The observable universe is a ginormous realm, whose 42.3 billion light year radius is riddled with galaxy filaments and voids. Suspended in one of the trillions of galaxies is an infinitesimal speck, a speck consisting of what humans may refer to as our neighborhood: the #solar system. Juxtaposed to the cosmic scale, the solar system does indeed seem speck-like; however, this approach fails to acknowledge the mysteries lurking in our own territory. The #Earth’s oceans, and even more so the outer regions of our solar system, are largely unknown, which is in part a limit of current technology but even more a consequence of the immensity of these areas. The solar system is truly a large spectacle.
Recognized in this way, the solar system presents itself as a playground for Sherlock Holmes, a village with features so suspicious they warrant thorough analysis. And indeed, one of the more elusive areas compelling astronomers to begin a Sherlockian investigation would be trans-Neptunian objects, or TNOs. This acronym is a designation assigned to any member of our solar system whose orbit is beyond that of Neptune. #Pluto would be a TNO, for instance, as would Sedna. Due to their sheer distance from the Sun, their relatively small size, and lengthy orbital periods, most have successfully evaded our catalogues. These objects are faint in both the infrared and optical spectra; and while their orbits tend to be highly elliptical, meaning their closeness to the Earth undergoes fluctuations of a few AU (one AU is around 150 million kilometers), one fluctuation cycle may require 100s of years to complete. A patient astronomer may construct a backyard observatory and survey the skies for “wandering stars” each evening, but he will likely be reduced to dust before he detects any noticeable movement.
The outer solar system is all the more intriguing in the midst of tentative conclusions formed by interpretation of the sparse data currently available. The supposed clustering of perihelia, which denotes the point of an object’s orbit where the object is closest to the Sun, of a variety of TNOs, as well as the nature of these particular objects’ orbital eccentricities, have led to a #Planet Nine hypothesis. This clustering occurring by chance, argue #Mike Brown and #Konstantin Batygin, would mean a probability of 0.007%. Some sort of massive gravitational influence would be likelier to perturb these TNOs into their current configuration. The research pair then utilizes the approximate properties of the TNOs to determine ranges for #Planet Nine properties, such as mass and orbital period. The task now is to search for cosmic entities with these characteristics, better refining the state of the catalog, and searching for new TNOs that may also be clustered in this manner.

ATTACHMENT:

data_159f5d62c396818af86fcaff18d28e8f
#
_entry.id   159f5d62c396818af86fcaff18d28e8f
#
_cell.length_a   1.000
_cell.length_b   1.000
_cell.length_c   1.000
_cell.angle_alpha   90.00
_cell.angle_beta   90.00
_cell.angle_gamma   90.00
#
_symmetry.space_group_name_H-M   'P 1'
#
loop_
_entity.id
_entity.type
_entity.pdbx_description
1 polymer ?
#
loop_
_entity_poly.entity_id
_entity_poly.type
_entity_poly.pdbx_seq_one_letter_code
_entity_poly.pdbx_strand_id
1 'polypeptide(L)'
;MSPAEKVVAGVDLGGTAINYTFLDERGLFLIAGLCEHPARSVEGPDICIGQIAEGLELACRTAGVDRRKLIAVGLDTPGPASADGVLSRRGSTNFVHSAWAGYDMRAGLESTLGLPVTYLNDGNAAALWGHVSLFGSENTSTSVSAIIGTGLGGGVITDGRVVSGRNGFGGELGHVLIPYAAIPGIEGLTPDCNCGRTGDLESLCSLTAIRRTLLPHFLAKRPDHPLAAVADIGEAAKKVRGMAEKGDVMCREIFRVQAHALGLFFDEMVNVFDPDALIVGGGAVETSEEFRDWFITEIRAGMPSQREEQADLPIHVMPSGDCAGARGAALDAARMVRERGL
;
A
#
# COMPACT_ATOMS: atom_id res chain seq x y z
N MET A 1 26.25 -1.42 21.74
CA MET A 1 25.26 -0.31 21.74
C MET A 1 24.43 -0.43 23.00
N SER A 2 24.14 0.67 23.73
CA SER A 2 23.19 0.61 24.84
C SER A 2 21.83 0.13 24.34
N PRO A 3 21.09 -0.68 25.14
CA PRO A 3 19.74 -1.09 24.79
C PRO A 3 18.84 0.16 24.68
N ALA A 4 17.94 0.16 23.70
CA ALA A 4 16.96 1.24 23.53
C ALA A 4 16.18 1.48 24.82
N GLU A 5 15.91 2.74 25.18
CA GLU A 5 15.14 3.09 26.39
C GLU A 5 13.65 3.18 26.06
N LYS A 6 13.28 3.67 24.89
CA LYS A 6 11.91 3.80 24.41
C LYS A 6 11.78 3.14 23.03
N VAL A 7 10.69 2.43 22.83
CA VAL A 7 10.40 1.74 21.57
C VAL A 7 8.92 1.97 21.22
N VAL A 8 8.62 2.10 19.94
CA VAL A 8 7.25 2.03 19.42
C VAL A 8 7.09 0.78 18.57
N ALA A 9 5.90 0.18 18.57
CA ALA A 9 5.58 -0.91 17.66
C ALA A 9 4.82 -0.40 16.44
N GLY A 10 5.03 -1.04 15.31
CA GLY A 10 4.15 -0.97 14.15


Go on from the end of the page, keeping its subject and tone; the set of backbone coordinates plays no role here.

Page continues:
With plenty of prompts to encourage the TNO search, a group of astronomers consisting of #V. Perdelwitz, #M. Völschow, and #H. M. Müller tried concocting a new method to find TNOs, fine-tuning it with data already collected. The group created an #algorithm that, with only one parameter input (#heliocentric distance), could identify TNO candidates by computing the object’s geocentric coordinates (position relative to the Earth) and heliocentric coordinates (position relative to the Sun). A relatively close cosmic object in Earth’s evening sky will exhibit what is known as parallax as Earth completes its orbit around the Sun. As a consequence of this parallax, a nearby star may appear to wobble during a period of one year, and a moving object may have “loop-de-loops” in its path. These precise loops are what inspired Ptolemy’s “epicycle” model of the universe, but contemporary astronomers are aware that this strange change in an object’s movement is simply a product of our moving planet. Converting these coordinates into a heliocentric form will generate a linear curve, as there are no actual wobbles in TNO’s orbit, and with this new structure of the data the algorithm effectively creates a best-fit distance of the object in question.
Using data from the Wide-Field Infrared Survey Explorer (#WISE) data, the group applied their algorithm to search for the TNO Makemake, which was discovered by Brown et. al in 2005 and has an average orbital distance of 45 AU. The authors note the initial number of data points to be scanned was 280515, and they managed to reduce this number to 4836 following the use of a velocity filter (which discriminates objects with angular velocities consistent with TNOs) and “mean coordinate” computations. Thereafter executing the code, the results consisted of “all detections of Makemake from the data set. We therefore conclude that our approach allows for the discovery of Makemake based on WISE data alone” (7).
While the authors report no detection of Planet Nine within the WISE data catalog, given the ranges of this hypothetical planet’s physical properties, they hope their code will supplement the search for any TNO amidst background noise — Planet Nine included. My only hope is, if the investigation proves a success, that the finders name it Pluto, thus reviving the nostalgic elementary school acronym of the solar system planets. At the least, Sherlock would be proud.